Helping Hispanics through the holidays
[Manasquan, NJ] December 12, 2001 - For some people, the upcoming holiday season is the "most wonderful time of year", but for many, this holiday season will be difficult and filled with sadness and loneliness. The events of September 11th and the recent crash of American Airlines Flight 587 will surely be felt this holiday season and play a role in adding to the holiday blues that many experience this time of year. The New Jersey Mental Health Institute, Inc., an outgrowth of the New Jersey Association of Mental Health Agencies, Inc., is encouraging everyone, especially those impacted by the tragic events to stay connected with their family, friends and colleagues. In addition, the NJMHI would like to remind everyone that we must keep in mind all the upcoming different religious and cultural holidays and how this may impact those around us. For example, the upcoming holiday season brings us Kwanzaa on December 26 and The Three King's Day on January 6, a day celebrated by numerous Hispanic groups, including people from Puerto Rico, Mexico, Cuba and the Dominican Republic.
"With many Hispanics impacted by the September 11th events, the recent crash of Flight 587 from John F. Kennedy International Airport to Santo Domingo, Dominican Republic, which killed over 250 people, many from the Dominican Republic, members of the Hispanic community should not be forgotten during the long holiday season," reports the project director for the NJMHI Changing Minds, Advancing Mental Health for Hispanics project. "Also, Hispanics have a tendency to underutilize mental health services due to numerous barriers," he added.
The Surgeon General's Report, Mental Health: A Report of the Surgeon General, and the supplement to this report, Mental Health: Culture, Race, and Ethnicity reported findings that Hispanics as a whole tend to underutilize mental health services and are over-represented among the nation's vulnerable, high-need groups, such as homeless and incarcerated persons. With many factors already negatively impacting many members of this ethnic group, this holiday season may be worse than any in the past.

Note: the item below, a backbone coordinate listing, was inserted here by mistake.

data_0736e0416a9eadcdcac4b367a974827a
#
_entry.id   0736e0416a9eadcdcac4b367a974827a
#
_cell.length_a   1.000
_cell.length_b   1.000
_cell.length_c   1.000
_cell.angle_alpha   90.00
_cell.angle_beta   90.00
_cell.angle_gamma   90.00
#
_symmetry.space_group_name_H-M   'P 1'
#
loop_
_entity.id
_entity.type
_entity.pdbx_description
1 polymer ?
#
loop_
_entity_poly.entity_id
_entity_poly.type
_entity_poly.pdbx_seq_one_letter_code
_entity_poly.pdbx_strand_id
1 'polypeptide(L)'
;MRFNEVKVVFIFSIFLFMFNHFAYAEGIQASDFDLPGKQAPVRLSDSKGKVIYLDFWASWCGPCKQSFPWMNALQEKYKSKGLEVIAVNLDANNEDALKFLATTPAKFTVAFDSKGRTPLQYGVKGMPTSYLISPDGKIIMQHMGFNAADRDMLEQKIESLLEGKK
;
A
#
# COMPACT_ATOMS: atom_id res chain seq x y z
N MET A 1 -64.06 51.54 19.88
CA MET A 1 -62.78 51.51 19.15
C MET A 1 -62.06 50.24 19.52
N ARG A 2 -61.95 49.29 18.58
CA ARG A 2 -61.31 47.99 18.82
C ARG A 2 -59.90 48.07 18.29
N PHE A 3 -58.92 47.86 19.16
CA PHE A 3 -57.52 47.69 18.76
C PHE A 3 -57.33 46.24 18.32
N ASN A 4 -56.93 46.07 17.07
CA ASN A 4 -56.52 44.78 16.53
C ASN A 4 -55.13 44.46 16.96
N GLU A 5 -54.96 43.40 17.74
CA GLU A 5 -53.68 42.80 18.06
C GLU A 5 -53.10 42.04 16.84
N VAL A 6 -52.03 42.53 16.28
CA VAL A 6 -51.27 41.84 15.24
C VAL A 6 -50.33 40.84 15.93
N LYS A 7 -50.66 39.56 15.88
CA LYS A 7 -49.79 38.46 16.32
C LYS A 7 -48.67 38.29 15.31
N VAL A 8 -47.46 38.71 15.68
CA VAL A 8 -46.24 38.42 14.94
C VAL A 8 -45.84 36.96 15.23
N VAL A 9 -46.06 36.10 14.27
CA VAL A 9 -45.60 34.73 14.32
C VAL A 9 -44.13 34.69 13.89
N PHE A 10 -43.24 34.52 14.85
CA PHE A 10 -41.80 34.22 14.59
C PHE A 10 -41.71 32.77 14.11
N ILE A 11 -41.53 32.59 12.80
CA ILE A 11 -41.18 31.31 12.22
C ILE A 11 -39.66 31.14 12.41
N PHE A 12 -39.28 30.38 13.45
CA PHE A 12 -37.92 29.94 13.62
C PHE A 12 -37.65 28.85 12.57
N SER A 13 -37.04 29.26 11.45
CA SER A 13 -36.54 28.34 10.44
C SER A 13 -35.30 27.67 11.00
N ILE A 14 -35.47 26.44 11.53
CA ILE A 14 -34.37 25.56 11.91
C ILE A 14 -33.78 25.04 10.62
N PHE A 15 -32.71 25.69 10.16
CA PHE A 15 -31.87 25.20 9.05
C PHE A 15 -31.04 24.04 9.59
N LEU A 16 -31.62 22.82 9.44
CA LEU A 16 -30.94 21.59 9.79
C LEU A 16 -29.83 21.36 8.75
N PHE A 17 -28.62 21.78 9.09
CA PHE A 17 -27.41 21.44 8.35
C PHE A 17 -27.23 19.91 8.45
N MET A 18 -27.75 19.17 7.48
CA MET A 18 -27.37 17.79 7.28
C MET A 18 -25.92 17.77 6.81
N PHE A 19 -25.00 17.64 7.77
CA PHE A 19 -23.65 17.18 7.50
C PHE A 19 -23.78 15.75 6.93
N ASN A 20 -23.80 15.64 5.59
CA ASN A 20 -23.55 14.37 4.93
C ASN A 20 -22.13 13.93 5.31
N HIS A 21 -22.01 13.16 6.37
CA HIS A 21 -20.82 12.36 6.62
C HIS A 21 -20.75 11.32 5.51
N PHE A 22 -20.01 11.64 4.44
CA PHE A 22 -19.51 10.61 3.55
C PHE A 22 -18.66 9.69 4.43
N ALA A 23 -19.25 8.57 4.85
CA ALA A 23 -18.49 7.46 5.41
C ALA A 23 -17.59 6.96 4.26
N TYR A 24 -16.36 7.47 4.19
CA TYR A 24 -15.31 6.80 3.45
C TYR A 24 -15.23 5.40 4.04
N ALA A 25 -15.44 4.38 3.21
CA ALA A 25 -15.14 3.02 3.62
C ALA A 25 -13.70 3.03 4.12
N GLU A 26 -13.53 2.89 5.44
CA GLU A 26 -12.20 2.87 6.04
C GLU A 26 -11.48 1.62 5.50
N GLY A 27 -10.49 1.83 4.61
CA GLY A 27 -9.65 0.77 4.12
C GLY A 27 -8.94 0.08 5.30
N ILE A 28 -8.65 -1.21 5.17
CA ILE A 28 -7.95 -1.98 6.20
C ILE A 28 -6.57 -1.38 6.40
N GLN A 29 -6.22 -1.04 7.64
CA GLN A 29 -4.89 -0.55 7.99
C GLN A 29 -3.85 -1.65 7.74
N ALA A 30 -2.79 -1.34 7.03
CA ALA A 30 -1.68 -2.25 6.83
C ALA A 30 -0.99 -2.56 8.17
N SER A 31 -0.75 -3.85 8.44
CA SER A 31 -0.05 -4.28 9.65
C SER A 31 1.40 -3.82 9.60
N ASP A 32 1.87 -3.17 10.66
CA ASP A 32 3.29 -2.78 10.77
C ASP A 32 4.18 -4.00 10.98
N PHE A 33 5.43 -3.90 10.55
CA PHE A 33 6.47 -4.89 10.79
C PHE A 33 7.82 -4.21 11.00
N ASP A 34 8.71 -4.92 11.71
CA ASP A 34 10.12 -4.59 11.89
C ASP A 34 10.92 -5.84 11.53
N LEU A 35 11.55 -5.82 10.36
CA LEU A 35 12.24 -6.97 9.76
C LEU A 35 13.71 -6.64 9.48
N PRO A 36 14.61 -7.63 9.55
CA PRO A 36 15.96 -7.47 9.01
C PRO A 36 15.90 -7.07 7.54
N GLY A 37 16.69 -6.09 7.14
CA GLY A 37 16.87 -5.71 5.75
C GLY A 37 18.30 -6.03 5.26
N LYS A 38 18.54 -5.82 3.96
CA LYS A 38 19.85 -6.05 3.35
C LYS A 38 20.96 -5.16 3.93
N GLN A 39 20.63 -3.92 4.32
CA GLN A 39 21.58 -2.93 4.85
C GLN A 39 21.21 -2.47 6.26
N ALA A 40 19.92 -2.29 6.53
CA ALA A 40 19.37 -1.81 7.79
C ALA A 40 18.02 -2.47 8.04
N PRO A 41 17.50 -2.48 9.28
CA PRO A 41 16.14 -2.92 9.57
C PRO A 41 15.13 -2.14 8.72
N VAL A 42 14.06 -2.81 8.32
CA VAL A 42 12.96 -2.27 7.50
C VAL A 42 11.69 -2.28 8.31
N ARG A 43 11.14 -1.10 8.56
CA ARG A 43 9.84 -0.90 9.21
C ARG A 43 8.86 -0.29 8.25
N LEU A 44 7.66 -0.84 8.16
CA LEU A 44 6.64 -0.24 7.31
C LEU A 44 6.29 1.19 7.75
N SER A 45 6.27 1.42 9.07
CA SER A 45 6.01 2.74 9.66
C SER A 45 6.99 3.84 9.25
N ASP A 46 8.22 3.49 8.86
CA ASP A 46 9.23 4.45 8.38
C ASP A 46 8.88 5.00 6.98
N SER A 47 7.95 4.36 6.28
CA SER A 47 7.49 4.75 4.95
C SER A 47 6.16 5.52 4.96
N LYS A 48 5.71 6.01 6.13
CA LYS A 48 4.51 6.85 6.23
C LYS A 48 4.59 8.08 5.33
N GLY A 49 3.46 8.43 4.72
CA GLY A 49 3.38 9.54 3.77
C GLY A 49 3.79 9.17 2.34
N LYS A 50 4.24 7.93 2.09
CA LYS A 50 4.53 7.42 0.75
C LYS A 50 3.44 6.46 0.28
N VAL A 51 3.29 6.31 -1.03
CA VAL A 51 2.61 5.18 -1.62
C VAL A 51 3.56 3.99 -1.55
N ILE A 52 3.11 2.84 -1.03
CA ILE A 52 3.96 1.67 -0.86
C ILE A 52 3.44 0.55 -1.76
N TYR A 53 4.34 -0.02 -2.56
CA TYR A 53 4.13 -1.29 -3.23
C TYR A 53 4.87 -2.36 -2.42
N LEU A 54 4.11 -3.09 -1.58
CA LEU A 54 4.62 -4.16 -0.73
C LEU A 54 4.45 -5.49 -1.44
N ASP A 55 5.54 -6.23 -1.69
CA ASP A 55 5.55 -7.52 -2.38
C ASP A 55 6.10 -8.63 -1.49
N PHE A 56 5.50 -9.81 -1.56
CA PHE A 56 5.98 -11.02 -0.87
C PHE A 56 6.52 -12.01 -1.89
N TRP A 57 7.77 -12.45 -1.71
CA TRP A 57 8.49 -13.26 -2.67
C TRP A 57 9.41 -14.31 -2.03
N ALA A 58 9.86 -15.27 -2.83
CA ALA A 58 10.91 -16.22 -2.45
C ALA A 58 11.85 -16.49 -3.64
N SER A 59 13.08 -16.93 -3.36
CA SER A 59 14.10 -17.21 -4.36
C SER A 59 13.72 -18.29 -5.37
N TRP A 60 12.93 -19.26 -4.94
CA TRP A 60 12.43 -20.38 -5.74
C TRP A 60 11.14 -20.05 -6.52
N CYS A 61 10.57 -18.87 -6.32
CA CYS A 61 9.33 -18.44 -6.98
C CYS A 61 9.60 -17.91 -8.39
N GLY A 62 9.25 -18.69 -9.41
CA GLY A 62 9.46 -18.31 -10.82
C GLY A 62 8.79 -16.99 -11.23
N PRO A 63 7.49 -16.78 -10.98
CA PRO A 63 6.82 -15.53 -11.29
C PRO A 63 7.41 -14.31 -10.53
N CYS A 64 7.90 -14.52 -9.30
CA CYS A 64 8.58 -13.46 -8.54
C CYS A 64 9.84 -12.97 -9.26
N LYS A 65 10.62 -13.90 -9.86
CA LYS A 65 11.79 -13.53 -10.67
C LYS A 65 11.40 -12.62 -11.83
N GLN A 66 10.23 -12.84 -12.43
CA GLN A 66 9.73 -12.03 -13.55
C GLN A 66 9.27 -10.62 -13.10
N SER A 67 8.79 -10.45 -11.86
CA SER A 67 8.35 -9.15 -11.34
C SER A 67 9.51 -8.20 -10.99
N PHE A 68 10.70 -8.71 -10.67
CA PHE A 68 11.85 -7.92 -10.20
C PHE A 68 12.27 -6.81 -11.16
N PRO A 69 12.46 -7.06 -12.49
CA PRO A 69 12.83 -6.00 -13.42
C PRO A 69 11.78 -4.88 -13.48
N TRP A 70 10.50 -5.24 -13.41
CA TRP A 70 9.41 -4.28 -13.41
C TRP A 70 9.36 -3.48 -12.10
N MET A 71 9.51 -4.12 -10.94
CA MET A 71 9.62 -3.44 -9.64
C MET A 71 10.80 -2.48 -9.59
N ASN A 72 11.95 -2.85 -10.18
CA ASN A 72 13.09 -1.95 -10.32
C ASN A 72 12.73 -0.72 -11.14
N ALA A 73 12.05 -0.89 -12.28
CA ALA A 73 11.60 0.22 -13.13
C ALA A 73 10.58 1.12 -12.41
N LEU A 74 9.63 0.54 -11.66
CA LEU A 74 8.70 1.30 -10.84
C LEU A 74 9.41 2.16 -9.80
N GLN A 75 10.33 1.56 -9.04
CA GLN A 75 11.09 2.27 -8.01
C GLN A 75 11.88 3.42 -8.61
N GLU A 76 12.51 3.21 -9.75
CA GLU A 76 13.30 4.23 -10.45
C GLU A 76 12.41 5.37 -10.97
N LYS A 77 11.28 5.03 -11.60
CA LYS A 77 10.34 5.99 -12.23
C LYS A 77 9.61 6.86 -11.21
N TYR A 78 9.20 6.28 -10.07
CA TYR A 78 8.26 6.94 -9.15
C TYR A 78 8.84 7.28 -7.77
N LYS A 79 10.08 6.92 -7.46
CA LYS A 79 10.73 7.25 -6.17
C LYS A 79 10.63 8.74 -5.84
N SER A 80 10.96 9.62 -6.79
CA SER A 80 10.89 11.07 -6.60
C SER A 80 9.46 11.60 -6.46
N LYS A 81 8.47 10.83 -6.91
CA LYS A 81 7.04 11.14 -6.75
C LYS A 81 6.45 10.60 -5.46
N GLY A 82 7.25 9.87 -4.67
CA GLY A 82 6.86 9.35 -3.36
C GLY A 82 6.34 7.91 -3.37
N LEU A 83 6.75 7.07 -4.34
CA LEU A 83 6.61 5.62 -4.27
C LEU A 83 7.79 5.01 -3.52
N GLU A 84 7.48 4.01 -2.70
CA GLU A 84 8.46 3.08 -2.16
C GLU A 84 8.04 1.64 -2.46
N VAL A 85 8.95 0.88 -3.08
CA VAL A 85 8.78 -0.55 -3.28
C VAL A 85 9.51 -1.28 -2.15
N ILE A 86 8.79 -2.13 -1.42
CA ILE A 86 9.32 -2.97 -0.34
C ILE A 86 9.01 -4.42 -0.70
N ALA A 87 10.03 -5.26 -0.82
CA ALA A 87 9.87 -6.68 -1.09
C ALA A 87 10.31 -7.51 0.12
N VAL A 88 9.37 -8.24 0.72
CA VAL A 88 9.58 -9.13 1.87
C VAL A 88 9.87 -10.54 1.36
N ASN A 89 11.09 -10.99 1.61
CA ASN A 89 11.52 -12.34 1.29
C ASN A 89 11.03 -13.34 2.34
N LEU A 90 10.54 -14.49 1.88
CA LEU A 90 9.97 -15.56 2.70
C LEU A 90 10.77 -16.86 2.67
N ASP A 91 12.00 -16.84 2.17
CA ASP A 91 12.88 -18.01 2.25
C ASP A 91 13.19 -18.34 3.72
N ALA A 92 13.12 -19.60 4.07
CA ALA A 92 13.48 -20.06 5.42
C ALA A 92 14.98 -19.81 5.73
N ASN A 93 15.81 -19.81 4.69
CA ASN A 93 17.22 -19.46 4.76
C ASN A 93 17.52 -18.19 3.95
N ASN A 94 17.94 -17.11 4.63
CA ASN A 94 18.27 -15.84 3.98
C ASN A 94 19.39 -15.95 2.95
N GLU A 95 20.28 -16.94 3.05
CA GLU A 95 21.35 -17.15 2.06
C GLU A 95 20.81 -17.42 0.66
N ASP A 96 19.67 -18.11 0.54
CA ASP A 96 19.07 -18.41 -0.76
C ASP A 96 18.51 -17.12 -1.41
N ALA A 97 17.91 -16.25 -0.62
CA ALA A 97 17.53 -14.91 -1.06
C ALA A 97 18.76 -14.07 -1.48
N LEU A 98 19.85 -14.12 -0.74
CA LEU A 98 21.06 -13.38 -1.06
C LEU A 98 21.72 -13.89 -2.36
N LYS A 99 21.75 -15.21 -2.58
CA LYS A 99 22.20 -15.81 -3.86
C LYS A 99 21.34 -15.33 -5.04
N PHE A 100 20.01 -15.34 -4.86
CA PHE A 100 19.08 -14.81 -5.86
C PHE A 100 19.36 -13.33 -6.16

"With Hispanics being the fastest growing minority group in our country, being tremendously impacted by recent tragic events, and being over-represented among the nation's most vulnerable groups, we must take necessary steps to ensure that we spread the message of reaching out during these difficult times," says Debra Wentz, Ph.D., Executive Director.
The NJMHI is sensitive to the mental health needs of Hispanics and has been spearheading a project, entitled, "Changing Minds, Advancing Mental Health Issues for Hispanics". The project is being made possible by an educational grant from the Eli Lilly and Company Foundation and aims to address the nationwide lack of access to mental health and behavioral health services among Hispanics. The project aims to understand the belief systems of, and overcome barriers facing the at-risk Hispanic population in need of mental health services. The two-year anti-stigma and anti-discrimination project focuses on research, training, information dissemination, and evaluation as a means of increasing access to and quality of mental health services for Hispanics. The project will focus on the four largest Hispanic groups in the State of New Jersey as reported by the recent US Census and will ultimately develop and disseminate a nationwide training model, including a curriculum incorporating best practices for clinicians, that reflects the needs and cultural preferences of the Hispanic population.
"Hispanics must be aware that quality and financially accessible mental health services exist in their communities. They must also realize that it is acceptable to utilize mental health services if needed," reports the project director. Whatever the barriers are, events in our lives sometimes push us to need professional services. The mental health community is here to provide those services and is pleased to be able to do so.
This innovative project is one of many to come from the NJMHI, an organization based in Manasquan, NJ dedicated to promoting quality mental health services through policy development initiatives, training, technical assistance, research, data collection, best practice development, and anti-stigma and anti-discrimination campaigns.
For more information on the project and for interviews with either Dr. Debra Wentz, please contact the New Jersey Mental Health Institute, Inc. at 609-838-5488 ect. 292.